Sunday noon, the 7th of June 2020. My wife scrolling down over some news sites, suddenly yells out ‘Aha, a wolf in the town of Duffel’. It wasn’t about the news overkill relating to facts and figures of the pandemic, my ears are suddenly working. The specific stake out, an urban pasture with horses, where the wolf has been spotted and filmed by locals with their mobile phones, surprisingly looks familiar to me as I was born and raised in the village of Duffel. Back in those days, meeting outdoor with bikes still was a common sight while being a teenager. Traffic was less numerous and open areas to hang around and explore with teenage fellows were still plentiful. It acted as a social network equal with the way teenagers nowadays chat all day long with each other. I must confess now and then I have a rather melancholic feeling when I see my daughter belongs to this new social media generation that takes place indoors. Luckily she still likes to be outside too and her weekly Sunday afternoon scout activities are something not to miss! As she accompanies myself during prospections, quite sure too that few kids of her age have had numerous close encounters with bears, wolves and lynx! Such an occasion happened in Norhtern Spain while watching a pack of appearing Iberian Wolves.

Personal wildlife experiences relating to large carnivores in Europe

Being 44 myself in 2020, I had left Duffel for about a decade as real estate was way too expensive in my home town. Instead we (myself, wife and daughter) moved to Mechelen. A nearby city where we were able to buy a house. Also, once graduated as a teacher, my real interest was being into nature as much as possible. I wasn’t interested in materialism, neither busy at all in getting settled. Instead, I followed in the footsteps of my father, I became a devoted birdwatcher from an age of 16. I built up my knowledge from the garden feeders, became a member of a resident bird migration post and took part in field trips of a local birding organisation. Hungry like an autumn bear, I continued expanding my knowledge by twitching and travelling outside Belgian boundaries. In the nineties still within Western Palearctic boundaries – from the millennium onwards worldwide. Nowadays I mostly share my personal knowledge while acting as a naturalist guide on wildlife tours.


Wonder and interest for mammals has always been a part of my passion. Though, back in those days, sources of knowledge were way less compared to the vast opportunities mammal wise currently available. I still remember eagerly exploring the Swedish woods near the town of Gävle where I took part in an ERSAMUS exchange program in 1997. While looking for owls, woodpeckers and grouse, it was the footprints of Eurasian Lynx that inspired me all the time! They once led me to a freshly made kill of this felid – a Roe Deer hidden away beneath a pile of dirt and fallen branches. However, the real life changer for sure was my first ever eyeball to eyeball encounter with a large carnivore while travelling back from a birding trip (July 1999) all the way to the Varanger fjord, Northern Norway. Before reaching home, myself and a fellow had a last real stop over in Southern Sweden. More precisely, the encounter happened again in the same woods of Gävle in Central Sweden. This time we were heading towards a local spot for Nightjars with Per Aspeberg, a resident fellow birder-ringer I met during my ERASMUS exchange program 2 years earlier. Suddenly Per brought the car to a sudden and swift stop, the reason was the appearance of a Eurasian Lynx Lynx lynx popping up out of the blue on the dirt road just in front of us. In a split second total joy and full frame happiness resulting in a shaking 20 year old Toyota Corolla filled with people expressing their unexpected big hit with yells, balled fists, embraces and high fives!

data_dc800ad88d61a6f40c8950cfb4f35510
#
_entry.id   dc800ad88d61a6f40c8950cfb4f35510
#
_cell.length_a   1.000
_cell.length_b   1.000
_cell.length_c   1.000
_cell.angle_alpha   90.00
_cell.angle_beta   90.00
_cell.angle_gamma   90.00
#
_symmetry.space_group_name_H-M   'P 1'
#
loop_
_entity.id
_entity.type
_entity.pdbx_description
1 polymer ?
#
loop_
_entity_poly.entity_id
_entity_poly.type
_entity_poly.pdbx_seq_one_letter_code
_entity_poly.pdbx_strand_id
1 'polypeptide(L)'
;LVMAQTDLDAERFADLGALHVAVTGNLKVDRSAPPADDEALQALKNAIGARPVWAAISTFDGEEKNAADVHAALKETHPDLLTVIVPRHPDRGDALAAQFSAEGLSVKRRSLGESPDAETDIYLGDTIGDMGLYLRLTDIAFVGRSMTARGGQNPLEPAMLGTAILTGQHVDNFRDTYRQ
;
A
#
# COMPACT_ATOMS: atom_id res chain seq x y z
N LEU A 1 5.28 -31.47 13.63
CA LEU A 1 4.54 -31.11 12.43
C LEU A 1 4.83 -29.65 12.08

The memory lane image of that pale, crouched Northern Lynx (one of the six subspecies of Eurasian Lynx worldwide), still is a copy and paste of the The Atlas of European Mammals front cover. In my early days, that book (Mitchell & Jones ea, published by T & A D Poyser) was the standard reference of European mammals. Always when I take that book from my personal wildlife library, I have a flash back to that 18th of July 1999 once in a lifetime wildlife moment! Gives value to life!